Overview of Modules - Option

Work-based learning in orthopaedics (20 credits)

Module Leader: Elizabeth Benomran
Contact: e.benomran@tees.ac.uk

The aim of this module is to enable postgraduate medical doctors to accredit learning developed in practice. It is available to students employed in orthopaedic settings and is designed to build on, and apply, the skills and knowledge developed in the evidence-based practice module which is a pre-requisite for this module. The learning and teaching strategy focuses on supporting students to develop skills and knowledge relevant to their practice environment. Students will work closely with a practice advisor and their academic supervisor to identify appropriate learning outcomes for the development of their knowledge and skills in a specialist area of orthopaedic practice. The practice advisors are expected to be experts within the student’s specialist area of practice and should have at least the same level of qualification as the student. The practice advisor will be identified either by the student or the programme team. The role of the practice advisor is to support the student and assist them with the selection of appropriate case studies for their assessment; they will not be involved in assessing the students. Practice advisors will be supported in their role by the academic supervisor through the use of the e-learning@tees VLE.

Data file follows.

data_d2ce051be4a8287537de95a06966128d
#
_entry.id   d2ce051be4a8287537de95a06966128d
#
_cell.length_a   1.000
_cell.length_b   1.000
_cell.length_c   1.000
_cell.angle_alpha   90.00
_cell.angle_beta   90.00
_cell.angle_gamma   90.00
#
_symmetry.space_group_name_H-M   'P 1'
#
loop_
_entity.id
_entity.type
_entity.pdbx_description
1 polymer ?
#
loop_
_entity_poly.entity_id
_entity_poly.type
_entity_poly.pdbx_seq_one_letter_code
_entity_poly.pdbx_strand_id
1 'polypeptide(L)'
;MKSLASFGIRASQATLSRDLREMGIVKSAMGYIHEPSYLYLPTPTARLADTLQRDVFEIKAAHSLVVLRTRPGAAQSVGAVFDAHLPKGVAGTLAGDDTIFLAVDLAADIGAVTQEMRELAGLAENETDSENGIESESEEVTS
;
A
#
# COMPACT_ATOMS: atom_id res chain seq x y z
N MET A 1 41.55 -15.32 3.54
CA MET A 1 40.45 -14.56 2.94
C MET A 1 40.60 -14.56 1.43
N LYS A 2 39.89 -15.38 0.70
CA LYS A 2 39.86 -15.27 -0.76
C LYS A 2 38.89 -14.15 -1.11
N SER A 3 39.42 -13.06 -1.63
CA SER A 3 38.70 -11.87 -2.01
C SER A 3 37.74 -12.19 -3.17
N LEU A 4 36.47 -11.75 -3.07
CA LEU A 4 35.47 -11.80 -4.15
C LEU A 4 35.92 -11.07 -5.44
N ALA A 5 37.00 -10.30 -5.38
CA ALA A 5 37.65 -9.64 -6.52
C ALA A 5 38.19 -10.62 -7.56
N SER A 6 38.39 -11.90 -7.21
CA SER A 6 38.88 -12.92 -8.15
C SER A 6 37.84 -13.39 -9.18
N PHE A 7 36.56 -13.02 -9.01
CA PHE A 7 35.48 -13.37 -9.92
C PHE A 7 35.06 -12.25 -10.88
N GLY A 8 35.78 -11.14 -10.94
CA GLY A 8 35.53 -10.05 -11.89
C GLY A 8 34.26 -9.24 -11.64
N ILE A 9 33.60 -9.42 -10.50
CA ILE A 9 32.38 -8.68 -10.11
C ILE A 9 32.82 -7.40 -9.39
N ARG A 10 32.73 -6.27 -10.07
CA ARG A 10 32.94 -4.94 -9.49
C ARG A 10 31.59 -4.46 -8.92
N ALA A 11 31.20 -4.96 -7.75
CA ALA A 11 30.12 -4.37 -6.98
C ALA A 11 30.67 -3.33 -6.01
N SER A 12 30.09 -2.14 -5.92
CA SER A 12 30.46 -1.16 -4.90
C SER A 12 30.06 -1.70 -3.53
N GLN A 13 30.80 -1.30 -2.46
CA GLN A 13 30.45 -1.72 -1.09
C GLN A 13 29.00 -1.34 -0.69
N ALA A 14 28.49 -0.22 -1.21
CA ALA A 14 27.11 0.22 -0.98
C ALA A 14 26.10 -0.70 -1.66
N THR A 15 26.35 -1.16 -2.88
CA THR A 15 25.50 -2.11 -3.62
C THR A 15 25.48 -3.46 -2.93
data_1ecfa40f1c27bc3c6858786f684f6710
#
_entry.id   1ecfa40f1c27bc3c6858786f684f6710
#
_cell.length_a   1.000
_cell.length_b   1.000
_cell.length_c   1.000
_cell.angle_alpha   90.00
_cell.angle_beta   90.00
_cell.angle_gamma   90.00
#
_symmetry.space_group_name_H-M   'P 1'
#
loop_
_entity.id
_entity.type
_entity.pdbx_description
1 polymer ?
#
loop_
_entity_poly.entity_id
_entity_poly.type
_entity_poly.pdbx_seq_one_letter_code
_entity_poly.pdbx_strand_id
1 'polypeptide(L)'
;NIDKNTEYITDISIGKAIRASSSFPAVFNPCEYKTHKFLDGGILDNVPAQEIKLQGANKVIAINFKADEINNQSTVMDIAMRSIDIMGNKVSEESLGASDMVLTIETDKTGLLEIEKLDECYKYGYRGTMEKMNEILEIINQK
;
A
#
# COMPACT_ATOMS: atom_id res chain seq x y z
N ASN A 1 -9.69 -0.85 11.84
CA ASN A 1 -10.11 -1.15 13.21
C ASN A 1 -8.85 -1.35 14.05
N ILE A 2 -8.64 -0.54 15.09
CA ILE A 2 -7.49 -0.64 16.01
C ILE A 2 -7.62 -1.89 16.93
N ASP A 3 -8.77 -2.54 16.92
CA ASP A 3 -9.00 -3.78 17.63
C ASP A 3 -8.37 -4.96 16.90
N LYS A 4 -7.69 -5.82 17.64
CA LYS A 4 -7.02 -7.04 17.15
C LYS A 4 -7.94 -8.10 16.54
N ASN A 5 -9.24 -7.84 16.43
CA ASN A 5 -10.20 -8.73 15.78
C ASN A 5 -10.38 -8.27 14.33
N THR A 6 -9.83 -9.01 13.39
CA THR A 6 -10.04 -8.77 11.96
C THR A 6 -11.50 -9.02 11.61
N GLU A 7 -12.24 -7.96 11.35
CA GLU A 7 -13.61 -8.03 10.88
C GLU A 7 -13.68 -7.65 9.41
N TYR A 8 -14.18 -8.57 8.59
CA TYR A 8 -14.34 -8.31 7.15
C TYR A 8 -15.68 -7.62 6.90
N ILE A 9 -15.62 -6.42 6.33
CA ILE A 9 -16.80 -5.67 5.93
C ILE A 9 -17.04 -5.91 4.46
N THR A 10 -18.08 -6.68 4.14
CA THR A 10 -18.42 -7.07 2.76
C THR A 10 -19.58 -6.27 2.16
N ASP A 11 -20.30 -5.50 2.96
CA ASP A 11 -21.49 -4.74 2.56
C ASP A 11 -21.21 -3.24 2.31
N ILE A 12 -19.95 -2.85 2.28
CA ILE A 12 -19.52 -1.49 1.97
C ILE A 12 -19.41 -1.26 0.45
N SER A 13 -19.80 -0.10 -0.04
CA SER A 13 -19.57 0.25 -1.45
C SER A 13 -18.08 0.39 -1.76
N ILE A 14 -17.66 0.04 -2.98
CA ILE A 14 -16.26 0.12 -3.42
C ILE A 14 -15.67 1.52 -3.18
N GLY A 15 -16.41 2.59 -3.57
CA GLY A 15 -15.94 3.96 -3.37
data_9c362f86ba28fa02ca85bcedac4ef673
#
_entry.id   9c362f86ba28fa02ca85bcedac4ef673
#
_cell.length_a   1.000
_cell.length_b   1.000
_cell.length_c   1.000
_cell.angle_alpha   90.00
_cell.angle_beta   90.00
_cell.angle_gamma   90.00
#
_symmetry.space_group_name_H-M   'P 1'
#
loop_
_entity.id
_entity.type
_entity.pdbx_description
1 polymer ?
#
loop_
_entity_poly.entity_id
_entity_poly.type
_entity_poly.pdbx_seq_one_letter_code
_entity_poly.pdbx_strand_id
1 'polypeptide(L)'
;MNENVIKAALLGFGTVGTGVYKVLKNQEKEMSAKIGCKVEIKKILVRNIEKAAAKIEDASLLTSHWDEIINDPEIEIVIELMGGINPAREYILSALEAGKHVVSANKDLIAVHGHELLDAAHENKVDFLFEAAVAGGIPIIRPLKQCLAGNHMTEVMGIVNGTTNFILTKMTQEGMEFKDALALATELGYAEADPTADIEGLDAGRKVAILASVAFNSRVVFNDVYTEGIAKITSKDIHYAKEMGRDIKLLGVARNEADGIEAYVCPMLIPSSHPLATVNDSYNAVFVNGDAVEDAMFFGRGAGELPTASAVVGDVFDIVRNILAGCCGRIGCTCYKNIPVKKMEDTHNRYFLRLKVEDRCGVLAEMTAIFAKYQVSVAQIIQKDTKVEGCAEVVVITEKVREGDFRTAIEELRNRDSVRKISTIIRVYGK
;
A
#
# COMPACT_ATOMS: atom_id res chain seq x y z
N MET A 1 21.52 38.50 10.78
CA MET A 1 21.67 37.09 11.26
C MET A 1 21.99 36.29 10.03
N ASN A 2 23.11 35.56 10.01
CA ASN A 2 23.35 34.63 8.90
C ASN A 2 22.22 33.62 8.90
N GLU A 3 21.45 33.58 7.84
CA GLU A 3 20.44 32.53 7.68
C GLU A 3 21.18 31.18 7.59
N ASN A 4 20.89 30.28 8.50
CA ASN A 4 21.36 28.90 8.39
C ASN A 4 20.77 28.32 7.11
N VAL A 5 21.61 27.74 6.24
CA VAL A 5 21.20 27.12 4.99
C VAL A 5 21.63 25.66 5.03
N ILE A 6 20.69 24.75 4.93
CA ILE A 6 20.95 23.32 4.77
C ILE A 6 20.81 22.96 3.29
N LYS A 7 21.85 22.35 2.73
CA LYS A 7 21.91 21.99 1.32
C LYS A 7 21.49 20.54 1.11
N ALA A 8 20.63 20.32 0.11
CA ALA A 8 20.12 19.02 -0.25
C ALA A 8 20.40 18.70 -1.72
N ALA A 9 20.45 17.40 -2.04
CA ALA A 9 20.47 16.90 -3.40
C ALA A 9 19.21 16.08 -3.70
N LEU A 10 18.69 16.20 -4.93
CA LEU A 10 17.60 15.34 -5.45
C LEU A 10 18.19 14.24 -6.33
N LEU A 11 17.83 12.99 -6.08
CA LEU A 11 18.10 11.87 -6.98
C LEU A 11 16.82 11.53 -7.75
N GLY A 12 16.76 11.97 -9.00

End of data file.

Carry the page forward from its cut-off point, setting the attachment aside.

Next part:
On successful completion of the module students should be able to demonstrate a comprehensive and critical understanding of how evidence-based practice can be applied to their area of orthopaedic practice. E-learning and other means of electronic communication will be utilised by academic supervisors while students are in practice. Students will be required to make contact with their academic supervisor at set contact points during the module. The summative assessment will be presented in the form of a portfolio including a SWOC analysis, learning outcomes, written account of two case studies (2,000 words each) that enable the student to achieve their learning outcomes and a conclusion assessing how and where the learning outcomes have been met and identifying further areas for development. Formative assessment will be in the form of a detailed plan of one of the case studies.